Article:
Mexico

WOLA’s work on Mexico looks behind today’s headline stories of drug violence and immigration.  Our years of experience with in-country partners gives us unique expertise to address the way the historic weakness of Mexico’s democratic institutions contribute to today’s problems. 

WOLA works to expose the causes of violence on the border and elsewhere, and to address the lack of development that fuels migration. We monitor U.S. security assistance to Mexico, seeking to steer funding priorities toward reform for an effective legal system, police that citizens can trust, and security officers who are held responsible for their actions.  WOLA provides support to Mexican organizations seeking justice for victims who have faced human rights violations.

Key Program Themes:

Migration and Border Security

Click here to see WOLA’s work on dangers that migrants face in transit in Mexico and while attempting to cross the border, as well as analysis of U.S. border security policy.

Justice and Police Reform in Mexico

Reducing violence in Mexico requires addressing widespread corruption and institutional weakness in Mexico’s judicial system and police. Click here to see WOLA’s work on these issues. 

Human Rights in Mexico

Human rights violations by Mexico’s security forces, especially police and armed forces, have risen dramatically in recent years. Click here to see WOLA’s work to promote human rights. 

U.S.-Mexico Security Cooperation

Since 2008, the United States has provided Mexico almost two billion dollars in aid through the State Department’s Merida Initiative, as well as hundreds of millions dollars of military assistance through the Department of Defense. Click here to see WOLA’s analysis on security cooperation between the two nations.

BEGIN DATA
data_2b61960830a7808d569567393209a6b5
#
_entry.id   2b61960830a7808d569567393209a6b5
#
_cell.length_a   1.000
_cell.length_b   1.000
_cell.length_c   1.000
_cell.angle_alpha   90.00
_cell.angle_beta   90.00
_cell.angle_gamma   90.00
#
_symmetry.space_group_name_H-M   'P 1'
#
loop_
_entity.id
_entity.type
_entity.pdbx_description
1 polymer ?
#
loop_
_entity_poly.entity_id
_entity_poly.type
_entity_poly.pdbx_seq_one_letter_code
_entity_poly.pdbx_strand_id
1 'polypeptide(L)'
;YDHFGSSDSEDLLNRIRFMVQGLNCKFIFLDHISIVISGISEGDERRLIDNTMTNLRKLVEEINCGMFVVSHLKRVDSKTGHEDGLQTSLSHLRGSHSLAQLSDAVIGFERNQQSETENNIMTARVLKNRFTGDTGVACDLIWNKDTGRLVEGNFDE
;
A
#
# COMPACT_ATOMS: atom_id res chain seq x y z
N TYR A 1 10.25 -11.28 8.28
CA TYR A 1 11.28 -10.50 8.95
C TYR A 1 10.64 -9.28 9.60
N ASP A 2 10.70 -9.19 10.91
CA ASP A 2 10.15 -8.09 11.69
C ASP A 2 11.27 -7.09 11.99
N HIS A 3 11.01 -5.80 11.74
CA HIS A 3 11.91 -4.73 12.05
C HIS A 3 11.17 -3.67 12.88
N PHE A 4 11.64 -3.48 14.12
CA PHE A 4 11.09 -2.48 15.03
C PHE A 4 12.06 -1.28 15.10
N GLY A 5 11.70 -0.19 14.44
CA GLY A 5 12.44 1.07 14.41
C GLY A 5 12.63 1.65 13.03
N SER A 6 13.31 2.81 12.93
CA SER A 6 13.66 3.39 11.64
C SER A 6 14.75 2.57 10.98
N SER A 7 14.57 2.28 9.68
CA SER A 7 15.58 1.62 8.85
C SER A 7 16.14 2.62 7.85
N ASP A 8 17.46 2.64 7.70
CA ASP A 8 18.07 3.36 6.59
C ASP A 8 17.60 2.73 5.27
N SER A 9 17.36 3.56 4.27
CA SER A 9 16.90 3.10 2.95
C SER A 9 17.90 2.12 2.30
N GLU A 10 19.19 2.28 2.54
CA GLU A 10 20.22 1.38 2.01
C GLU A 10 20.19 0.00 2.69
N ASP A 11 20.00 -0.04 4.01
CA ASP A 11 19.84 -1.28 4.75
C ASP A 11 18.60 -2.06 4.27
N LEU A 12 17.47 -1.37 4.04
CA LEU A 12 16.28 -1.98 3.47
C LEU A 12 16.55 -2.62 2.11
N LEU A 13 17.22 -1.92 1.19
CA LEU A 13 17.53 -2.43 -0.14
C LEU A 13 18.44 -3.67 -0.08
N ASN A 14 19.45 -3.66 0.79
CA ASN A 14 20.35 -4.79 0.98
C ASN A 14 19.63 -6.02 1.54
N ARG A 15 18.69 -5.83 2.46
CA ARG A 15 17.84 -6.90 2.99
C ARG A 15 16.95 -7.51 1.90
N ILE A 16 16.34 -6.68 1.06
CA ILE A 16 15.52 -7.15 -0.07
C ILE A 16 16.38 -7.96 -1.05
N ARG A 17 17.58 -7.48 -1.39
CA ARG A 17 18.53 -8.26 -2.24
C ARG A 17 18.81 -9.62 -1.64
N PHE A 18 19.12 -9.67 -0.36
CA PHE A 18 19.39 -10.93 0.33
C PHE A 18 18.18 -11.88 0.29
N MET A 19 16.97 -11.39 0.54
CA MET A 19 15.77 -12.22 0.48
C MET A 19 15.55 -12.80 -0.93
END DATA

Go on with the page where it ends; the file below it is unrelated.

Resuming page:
Mexico News & Analysis

Human Rights Organizations Support Extension of Experts’ Mandate to Investigate Mexico’s Ayotzinapa Case

Letters Sent to Mexican President Peña Nieto and to the Inter-American Commission on Human Rights
News
The signed organizations explain that the extension of the mandate is important not only to complete the outstanding tasks in relation to the case of the disappeared students but also to address the broader issue of enforced disappearances in the country.

Group of Experts on Mexico's Ayotzinapa Case Release New Findings

Findings Suggest Significant Mishandling of Evidence by Mexican Government
News
On August 17, 2015, after five months of reviewing the Mexican government’s investigation of the Ayotzinapa case and exploring new lines of investigation, the Group of Experts released its fifth report on its findings.

Government of Mexico Must Investigate the String of Murders of Journalists from Veracruz

Murder of Ruben Espinosa Highlights Need to Strengthen Protections
Analysis & Commentary
Whether because of a lack of will or lack of capacity, the government of Mexico has failed to investigate threats and attacks against journalists.

The Mexican Government’s Failed Investigation into the 43 Students’ Enforced Disappearance

New Report by Mexico’s National Human Rights Commission Highlights Shortcomings
Analysis & Commentary
The CNDH report outlines six key points that are fairly basic steps in any criminal investigation and that Mexican authorities have not yet done.